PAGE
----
NAM Tells OSHA: Don't Rush to Regulate

July 18, 2001
Pat Cleary of the National Association of Manufacturers, said the best ergonomics approach is one based on "more scientific research, more emphasis on best practices and more clarity regarding what is work-related and what isn't."

In testimony presented Monday at the Department of Labor's ergonomics hearings at George Mason University, Pat Cleary of the National Association of Manufacturers (NAM) congratulated OSHA for "finally asking the right questions."

Cleary said the best ergonomics approach is one based on "more scientific research, more emphasis on best practices and more clarity regarding what is work-related and what isn't."

"The simple facts are that the science of ergonomics is unclear and conflicting, the exact causes of repetitive stress disorders are difficult to determine, and there is no solid evidence of what works and what doesn't," said Cleary, senior vice president, human resources policy and external affairs. "Clearly, we need to follow the National Academy of Sciences' recommendation to conduct further study on ergonomics so that we can more clearly define and understand these disorders before even considering a new regulation, which may not turn out to be the most effective way to deal with this issue."

Additionally, Cleary urged OSHA to create a clearinghouse of best practices on ergonomics.

"The best move OSHA could make would be toward an approach that encourages the sharing and utilization of best practices, and the provision of scientifically based evidence of how to reduce repetitive stress disorders," said Cleary.

Cleary noted that, in the absence of a regulation, ergonomics injuries have steadily declined for 10 years, and decreased by more than 34 percent over the past three years.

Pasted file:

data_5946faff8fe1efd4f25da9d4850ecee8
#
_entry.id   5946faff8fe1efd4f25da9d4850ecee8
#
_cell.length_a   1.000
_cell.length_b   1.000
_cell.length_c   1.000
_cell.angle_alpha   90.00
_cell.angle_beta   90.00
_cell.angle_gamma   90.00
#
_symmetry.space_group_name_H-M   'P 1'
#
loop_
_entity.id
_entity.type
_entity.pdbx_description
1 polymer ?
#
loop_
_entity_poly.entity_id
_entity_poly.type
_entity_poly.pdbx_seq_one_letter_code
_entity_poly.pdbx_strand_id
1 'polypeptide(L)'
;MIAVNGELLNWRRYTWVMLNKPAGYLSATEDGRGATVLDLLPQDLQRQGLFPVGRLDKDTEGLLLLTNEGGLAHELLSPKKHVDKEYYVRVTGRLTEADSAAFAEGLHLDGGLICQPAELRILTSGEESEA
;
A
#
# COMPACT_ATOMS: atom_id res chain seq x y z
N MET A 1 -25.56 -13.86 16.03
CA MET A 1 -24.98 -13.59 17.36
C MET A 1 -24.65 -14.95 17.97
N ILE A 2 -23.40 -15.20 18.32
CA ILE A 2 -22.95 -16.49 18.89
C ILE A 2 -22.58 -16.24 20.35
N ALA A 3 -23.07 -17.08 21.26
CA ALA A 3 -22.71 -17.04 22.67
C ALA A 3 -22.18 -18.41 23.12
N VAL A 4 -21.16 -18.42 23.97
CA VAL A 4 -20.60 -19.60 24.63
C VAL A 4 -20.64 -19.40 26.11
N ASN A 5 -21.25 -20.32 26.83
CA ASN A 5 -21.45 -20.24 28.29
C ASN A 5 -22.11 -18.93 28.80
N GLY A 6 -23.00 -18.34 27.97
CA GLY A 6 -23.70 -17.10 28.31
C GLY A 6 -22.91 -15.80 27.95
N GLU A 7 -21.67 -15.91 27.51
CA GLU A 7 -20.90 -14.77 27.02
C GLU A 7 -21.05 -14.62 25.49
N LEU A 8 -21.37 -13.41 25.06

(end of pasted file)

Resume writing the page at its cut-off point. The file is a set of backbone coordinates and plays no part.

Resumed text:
Cleary also said that employers already are voluntarily collaborating with their employees to implement innovative programs to address repetitive stress injury complaints, with positive results.

"The most important thing is not to make the same mistake twice. Let's not rush to develop a new ergonomics regulation that makes employers responsible for injuries caused outside the workplace and is just as flawed and ineffective as the one Congress wisely repealed," Cleary concluded.

Edited by Virginia Sutcliffe

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EHS Today Staff

EHS Today's editorial staff includes:

Dave Blanchard, Editor-in-Chief: During his career Dave has led the editorial management of many of Endeavor Business Media's best-known brands, including IndustryWeekEHS Today, Material Handling & LogisticsLogistics Today, Supply Chain Technology News, and Business Finance. In addition, he serves as senior content director of the annual Safety Leadership Conference. With over 30 years of B2B media experience, Dave literally wrote the book on supply chain management, Supply Chain Management Best Practices (John Wiley & Sons, 2021), which has been translated into several languages and is currently in its third edition. He is a frequent speaker and moderator at major trade shows and conferences, and has won numerous awards for writing and editing. He is a voting member of the jury of the Logistics Hall of Fame, and is a graduate of Northern Illinois University.

Adrienne Selko, Senior Editor: In addition to her roles with EHS Today and the Safety Leadership Conference, Adrienne is also a senior editor at IndustryWeek and has written about many topics, with her current focus on workforce development strategies. She is also a senior editor at Material Handling & Logistics. Previously she was in corporate communications at a medical manufacturing company as well as a large regional bank. She is the author of Do I Have to Wear Garlic Around My Neck?, which made the Cleveland Plain Dealer's best sellers list.

Nicole Stempak, Managing Editor:  Nicole Stempak is managing editor of EHS Today and conference content manager of the Safety Leadership Conference.

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